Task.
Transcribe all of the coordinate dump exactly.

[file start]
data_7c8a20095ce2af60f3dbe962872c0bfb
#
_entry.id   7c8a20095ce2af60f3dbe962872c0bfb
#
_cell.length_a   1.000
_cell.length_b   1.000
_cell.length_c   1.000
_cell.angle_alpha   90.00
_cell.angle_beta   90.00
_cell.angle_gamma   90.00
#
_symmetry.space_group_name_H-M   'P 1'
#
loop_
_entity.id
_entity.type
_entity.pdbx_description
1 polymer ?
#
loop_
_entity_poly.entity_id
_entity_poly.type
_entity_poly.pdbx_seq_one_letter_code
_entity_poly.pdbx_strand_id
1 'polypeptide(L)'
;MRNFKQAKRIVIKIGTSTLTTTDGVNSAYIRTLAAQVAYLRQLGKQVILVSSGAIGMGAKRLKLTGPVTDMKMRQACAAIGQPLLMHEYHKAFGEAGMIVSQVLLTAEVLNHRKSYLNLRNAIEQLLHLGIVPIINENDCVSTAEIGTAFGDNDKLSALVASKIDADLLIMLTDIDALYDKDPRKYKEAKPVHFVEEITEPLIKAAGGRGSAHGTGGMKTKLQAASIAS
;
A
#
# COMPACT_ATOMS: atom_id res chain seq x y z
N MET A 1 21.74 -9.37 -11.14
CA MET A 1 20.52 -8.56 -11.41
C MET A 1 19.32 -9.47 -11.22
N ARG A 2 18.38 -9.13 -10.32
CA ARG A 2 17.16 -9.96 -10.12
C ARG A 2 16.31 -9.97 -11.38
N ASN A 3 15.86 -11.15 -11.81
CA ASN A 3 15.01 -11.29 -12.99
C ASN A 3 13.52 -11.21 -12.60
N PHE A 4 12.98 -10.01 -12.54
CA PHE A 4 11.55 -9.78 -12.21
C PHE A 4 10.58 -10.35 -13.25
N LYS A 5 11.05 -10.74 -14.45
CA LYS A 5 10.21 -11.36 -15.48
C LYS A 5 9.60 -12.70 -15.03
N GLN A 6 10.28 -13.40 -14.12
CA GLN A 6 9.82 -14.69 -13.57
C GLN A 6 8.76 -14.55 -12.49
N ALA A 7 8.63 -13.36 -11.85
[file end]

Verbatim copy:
data_7c8a20095ce2af60f3dbe962872c0bfb
#
_entry.id   7c8a20095ce2af60f3dbe962872c0bfb
#
_cell.length_a   1.000
_cell.length_b   1.000
_cell.length_c   1.000
_cell.angle_alpha   90.00
_cell.angle_beta   90.00
_cell.angle_gamma   90.00
#
_symmetry.space_group_name_H-M   'P 1'
#
loop_
_entity.id
_entity.type
_entity.pdbx_description
1 polymer ?
#
loop_
_entity_poly.entity_id
_entity_poly.type
_entity_poly.pdbx_seq_one_letter_code
_entity_poly.pdbx_strand_id
1 'polypeptide(L)'
;MRNFKQAKRIVIKIGTSTLTTTDGVNSAYIRTLAAQVAYLRQLGKQVILVSSGAIGMGAKRLKLTGPVTDMKMRQACAAIGQPLLMHEYHKAFGEAGMIVSQVLLTAEVLNHRKSYLNLRNAIEQLLHLGIVPIINENDCVSTAEIGTAFGDNDKLSALVASKIDADLLIMLTDIDALYDKDPRKYKEAKPVHFVEEITEPLIKAAGGRGSAHGTGGMKTKLQAASIAS
;
A
#
# COMPACT_ATOMS: atom_id res chain seq x y z
N MET A 1 21.74 -9.37 -11.14
CA MET A 1 20.52 -8.56 -11.41
C MET A 1 19.32 -9.47 -11.22
N ARG A 2 18.38 -9.13 -10.32
CA ARG A 2 17.16 -9.96 -10.12
C ARG A 2 16.31 -9.97 -11.38
N ASN A 3 15.86 -11.15 -11.81
CA ASN A 3 15.01 -11.29 -12.99
C ASN A 3 13.52 -11.21 -12.60
N PHE A 4 12.98 -10.01 -12.54
CA PHE A 4 11.55 -9.78 -12.21
C PHE A 4 10.58 -10.35 -13.25
N LYS A 5 11.05 -10.74 -14.45
CA LYS A 5 10.21 -11.36 -15.48
C LYS A 5 9.60 -12.70 -15.03
N GLN A 6 10.28 -13.40 -14.12
CA GLN A 6 9.82 -14.69 -13.57
C GLN A 6 8.76 -14.55 -12.49
N ALA A 7 8.63 -13.36 -11.85